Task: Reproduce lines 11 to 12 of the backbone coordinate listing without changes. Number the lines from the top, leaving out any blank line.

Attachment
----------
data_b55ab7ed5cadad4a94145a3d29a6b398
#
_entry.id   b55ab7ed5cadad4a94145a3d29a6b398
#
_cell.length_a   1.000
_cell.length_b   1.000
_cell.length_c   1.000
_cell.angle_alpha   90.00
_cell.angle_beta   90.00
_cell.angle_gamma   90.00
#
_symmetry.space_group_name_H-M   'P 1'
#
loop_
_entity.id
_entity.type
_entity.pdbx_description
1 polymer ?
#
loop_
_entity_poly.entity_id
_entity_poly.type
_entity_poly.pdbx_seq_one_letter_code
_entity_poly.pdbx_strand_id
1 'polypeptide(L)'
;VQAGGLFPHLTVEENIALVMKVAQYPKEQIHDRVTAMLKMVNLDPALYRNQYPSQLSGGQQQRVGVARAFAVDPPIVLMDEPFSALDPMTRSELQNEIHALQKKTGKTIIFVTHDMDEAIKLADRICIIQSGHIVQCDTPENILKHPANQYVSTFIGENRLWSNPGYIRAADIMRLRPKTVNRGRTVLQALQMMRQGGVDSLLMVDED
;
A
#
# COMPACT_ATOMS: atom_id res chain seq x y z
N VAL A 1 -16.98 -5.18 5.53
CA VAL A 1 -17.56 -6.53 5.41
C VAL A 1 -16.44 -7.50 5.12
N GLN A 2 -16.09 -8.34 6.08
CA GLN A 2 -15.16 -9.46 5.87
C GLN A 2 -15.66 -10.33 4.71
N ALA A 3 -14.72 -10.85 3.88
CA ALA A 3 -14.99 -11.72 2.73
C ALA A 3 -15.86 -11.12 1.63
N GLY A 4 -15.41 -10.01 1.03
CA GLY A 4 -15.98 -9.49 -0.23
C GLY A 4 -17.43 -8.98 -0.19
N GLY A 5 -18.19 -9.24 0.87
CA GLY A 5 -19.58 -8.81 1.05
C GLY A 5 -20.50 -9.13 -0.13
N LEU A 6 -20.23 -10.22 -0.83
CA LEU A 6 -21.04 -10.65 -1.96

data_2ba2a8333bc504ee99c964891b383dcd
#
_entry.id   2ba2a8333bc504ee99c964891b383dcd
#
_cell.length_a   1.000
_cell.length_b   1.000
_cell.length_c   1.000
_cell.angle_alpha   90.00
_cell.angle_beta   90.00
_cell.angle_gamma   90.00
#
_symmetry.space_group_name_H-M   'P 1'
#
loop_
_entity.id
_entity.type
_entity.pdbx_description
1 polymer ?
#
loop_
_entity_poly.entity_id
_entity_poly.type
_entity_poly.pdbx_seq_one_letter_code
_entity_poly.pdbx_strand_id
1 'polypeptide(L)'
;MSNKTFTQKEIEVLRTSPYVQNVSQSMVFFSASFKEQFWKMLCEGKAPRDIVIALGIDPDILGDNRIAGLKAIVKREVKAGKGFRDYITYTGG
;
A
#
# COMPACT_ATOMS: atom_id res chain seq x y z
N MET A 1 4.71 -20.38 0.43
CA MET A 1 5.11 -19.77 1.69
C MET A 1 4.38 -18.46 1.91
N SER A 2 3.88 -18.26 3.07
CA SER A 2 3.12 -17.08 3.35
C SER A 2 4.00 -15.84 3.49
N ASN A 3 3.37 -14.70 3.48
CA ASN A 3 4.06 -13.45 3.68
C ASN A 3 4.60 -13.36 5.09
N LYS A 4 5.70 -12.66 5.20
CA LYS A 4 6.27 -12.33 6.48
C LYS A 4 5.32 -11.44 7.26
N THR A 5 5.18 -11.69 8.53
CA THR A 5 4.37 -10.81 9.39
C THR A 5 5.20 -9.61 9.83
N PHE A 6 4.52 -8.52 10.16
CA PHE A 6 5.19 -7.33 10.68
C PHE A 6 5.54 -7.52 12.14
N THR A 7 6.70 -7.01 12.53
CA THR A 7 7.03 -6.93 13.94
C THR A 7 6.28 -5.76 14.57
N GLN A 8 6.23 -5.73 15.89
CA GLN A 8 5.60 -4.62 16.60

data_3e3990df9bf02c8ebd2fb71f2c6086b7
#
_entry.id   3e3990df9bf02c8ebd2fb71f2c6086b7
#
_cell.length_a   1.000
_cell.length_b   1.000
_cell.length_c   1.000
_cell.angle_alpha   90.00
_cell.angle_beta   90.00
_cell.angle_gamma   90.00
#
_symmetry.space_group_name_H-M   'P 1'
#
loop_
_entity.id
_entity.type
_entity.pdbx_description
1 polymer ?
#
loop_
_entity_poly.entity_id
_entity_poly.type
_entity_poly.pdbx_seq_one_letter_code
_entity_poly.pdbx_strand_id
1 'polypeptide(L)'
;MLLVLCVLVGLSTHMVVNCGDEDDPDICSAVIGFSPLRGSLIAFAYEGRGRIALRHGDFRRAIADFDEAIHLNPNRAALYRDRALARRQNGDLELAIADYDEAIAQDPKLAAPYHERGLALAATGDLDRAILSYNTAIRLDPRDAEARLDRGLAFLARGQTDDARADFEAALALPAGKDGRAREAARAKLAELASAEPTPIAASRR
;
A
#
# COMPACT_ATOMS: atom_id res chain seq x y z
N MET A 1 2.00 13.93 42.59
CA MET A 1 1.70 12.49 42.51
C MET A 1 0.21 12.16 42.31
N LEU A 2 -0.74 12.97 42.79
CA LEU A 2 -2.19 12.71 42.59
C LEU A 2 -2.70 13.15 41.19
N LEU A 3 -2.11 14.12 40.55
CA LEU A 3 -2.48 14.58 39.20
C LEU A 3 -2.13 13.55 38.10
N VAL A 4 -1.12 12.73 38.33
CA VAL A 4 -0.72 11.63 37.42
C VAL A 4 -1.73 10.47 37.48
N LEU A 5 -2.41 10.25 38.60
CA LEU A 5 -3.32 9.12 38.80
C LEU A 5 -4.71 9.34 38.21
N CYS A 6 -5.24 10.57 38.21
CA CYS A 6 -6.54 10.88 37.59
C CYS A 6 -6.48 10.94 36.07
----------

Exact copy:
#
_symmetry.space_group_name_H-M   'P 1'